A Far North community that pitched in to save an ancient forest from possums and rats now has a new enemy to contend with – kauri dieback.
Warawara Forest in north Hokianga has been bouncing back after a 1080 poison drop last spring and intensive trapping on surrounding farmland. But scientists have now confirmed the presence of the kauri killing disease, kauri dieback.
Te Rarawa people have worked hard to protect the forest that Dame Whina Cooper once described as holding the spirit or soul of the tribe.
But the ancient forest – with its colonies of native bats, and a remnant rifleman population – is surrounded by farmland, with little or no pest control.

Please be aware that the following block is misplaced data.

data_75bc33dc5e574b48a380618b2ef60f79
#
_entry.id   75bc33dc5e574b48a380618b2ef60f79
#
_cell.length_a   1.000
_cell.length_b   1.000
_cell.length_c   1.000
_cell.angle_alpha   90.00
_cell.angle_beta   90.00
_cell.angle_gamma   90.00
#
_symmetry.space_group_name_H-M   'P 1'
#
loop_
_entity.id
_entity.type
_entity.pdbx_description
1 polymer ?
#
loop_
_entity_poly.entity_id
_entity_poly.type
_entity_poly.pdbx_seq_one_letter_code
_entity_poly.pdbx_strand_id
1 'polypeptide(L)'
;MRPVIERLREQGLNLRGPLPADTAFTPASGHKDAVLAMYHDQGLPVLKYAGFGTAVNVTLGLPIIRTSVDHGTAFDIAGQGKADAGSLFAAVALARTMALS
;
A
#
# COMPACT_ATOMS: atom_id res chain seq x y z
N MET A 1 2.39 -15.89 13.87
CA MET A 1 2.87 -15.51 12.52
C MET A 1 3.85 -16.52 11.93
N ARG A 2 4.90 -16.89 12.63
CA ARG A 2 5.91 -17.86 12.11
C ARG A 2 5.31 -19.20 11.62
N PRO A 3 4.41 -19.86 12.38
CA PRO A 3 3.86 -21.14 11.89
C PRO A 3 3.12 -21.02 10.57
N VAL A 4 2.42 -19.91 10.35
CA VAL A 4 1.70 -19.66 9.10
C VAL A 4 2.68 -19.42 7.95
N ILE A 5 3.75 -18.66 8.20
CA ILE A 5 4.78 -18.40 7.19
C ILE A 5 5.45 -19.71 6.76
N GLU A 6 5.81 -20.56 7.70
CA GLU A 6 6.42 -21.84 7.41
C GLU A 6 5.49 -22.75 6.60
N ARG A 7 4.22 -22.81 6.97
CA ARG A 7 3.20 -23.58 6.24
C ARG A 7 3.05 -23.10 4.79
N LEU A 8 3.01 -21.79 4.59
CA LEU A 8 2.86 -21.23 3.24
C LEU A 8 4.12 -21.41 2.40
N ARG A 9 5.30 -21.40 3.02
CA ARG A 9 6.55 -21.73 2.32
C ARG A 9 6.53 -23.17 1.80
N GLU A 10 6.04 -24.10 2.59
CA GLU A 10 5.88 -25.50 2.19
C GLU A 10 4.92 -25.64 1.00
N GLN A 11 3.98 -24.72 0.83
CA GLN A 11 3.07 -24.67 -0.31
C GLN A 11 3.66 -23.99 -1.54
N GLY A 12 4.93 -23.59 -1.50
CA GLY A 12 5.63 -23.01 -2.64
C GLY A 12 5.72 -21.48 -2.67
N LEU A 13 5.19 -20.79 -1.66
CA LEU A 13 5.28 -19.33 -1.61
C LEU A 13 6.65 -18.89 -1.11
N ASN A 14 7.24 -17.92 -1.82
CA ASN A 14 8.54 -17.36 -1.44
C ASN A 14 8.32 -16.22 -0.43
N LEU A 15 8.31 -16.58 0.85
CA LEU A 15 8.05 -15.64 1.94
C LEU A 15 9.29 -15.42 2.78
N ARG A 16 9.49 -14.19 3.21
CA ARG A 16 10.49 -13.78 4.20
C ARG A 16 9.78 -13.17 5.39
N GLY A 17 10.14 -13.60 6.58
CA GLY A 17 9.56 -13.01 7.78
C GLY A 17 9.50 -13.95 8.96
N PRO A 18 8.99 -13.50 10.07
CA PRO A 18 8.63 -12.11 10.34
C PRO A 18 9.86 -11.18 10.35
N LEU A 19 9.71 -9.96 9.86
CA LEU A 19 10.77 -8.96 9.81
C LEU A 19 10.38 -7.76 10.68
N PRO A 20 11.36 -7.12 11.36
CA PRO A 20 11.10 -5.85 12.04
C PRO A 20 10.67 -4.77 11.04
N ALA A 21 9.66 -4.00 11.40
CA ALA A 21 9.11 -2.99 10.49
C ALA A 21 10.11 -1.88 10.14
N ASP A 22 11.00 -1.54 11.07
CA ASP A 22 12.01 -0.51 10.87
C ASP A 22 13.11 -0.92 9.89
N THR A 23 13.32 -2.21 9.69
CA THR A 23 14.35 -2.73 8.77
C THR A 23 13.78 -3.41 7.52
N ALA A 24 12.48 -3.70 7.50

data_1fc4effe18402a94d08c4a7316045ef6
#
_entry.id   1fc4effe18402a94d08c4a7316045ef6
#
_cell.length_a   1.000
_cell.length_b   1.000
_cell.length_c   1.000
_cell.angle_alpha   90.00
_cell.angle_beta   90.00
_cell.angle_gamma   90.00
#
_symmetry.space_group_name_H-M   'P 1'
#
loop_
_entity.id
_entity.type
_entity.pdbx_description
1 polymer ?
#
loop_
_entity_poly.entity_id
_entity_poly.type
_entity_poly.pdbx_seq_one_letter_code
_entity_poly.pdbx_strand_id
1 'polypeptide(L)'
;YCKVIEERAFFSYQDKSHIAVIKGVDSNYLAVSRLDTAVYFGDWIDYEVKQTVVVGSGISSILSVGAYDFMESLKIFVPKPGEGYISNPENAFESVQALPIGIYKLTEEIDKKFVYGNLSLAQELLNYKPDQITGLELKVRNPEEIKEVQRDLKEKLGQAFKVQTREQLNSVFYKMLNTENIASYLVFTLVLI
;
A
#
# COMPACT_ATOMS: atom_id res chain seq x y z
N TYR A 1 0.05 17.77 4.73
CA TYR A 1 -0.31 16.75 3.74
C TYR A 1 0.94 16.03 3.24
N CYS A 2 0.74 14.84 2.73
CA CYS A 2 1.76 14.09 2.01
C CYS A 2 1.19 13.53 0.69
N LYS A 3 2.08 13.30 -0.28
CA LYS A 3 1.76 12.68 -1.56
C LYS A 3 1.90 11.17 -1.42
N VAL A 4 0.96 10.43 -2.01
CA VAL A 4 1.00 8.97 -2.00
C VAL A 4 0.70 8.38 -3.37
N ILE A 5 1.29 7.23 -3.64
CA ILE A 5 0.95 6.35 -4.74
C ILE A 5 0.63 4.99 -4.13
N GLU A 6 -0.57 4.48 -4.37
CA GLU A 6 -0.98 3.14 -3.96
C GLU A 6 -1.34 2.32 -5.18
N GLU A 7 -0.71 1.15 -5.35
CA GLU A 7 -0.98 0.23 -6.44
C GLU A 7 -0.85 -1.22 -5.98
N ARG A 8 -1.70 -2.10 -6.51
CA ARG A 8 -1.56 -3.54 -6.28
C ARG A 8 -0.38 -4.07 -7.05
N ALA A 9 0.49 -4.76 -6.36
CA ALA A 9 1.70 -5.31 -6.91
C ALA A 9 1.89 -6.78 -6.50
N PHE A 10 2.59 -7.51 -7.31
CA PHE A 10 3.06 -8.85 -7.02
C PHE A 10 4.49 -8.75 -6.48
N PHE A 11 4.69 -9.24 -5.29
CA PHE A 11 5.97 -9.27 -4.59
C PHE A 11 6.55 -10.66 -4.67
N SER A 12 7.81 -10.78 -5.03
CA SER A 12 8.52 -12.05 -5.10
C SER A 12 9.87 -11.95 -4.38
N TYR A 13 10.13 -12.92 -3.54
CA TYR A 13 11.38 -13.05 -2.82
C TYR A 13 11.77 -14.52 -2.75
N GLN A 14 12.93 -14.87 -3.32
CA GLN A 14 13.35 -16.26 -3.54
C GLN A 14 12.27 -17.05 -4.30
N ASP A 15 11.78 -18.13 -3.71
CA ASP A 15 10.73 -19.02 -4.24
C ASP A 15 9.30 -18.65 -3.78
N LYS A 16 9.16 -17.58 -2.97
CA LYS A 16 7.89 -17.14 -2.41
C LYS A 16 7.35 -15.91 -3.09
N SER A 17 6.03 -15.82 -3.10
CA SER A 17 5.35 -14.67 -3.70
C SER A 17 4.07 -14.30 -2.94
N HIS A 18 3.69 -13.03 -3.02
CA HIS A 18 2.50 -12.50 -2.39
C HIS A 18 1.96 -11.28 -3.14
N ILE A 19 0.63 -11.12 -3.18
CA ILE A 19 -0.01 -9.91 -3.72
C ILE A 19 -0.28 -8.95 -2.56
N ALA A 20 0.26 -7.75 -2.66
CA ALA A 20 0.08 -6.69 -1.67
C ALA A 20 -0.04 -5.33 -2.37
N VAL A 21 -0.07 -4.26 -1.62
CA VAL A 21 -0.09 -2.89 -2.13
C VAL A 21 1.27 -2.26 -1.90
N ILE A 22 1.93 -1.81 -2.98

As the years passed more and more kiwi have disappeared because of pests – possums, rats, stoats, feral cats and dogs.
In a collaborative effort between Department of Conservation (DoC), nine local marae, Te Rarawa’s runanga and the Northland Regional Council last summer, that decline was dramatically reversed.
The 1080 drop, the ongoing pest control, and a brilliant summer transformed the Warawara.
But with the discovery of Kauri dieback the partners are facing a new challenge.
The Warawara Kaitiaki Komiti has placed a rahui (ban) on people using the Puapua track to the forest, in a bid to limit the spread of the kauri killing diease.